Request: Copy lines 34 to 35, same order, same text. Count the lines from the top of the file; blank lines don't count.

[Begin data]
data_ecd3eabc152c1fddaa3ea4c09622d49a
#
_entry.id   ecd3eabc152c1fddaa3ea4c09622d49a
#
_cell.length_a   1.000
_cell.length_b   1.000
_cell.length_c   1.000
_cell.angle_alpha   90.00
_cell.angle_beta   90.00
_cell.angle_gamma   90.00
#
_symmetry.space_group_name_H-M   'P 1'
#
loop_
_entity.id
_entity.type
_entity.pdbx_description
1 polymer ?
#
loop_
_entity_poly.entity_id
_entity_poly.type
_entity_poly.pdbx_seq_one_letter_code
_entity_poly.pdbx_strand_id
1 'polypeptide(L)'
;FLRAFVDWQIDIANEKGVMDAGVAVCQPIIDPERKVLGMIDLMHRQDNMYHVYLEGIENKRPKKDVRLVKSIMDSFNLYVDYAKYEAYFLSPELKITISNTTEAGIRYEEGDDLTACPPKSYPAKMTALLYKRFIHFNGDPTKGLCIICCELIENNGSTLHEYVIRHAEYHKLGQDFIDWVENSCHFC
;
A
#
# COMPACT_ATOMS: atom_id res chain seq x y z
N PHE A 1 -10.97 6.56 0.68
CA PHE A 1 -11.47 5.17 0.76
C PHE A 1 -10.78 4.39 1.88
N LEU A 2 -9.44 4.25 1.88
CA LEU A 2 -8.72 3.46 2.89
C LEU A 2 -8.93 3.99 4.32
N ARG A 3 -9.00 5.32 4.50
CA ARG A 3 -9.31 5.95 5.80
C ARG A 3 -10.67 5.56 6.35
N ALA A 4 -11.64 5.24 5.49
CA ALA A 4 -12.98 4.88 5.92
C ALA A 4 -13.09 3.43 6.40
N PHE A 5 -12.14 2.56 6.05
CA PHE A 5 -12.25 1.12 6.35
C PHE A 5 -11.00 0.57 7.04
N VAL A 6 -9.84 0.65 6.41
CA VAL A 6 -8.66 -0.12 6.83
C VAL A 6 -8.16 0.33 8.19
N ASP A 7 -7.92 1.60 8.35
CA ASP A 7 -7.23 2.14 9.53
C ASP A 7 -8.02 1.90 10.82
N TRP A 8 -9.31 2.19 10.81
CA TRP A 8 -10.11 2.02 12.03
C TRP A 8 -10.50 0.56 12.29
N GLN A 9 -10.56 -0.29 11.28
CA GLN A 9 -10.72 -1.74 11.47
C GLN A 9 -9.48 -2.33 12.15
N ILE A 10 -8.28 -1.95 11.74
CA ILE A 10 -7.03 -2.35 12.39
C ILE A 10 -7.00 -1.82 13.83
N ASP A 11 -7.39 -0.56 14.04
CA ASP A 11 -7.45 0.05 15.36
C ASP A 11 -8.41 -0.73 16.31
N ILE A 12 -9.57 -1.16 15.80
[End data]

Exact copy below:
N LEU A 2 -9.44 4.25 1.88
CA LEU A 2 -8.72 3.46 2.89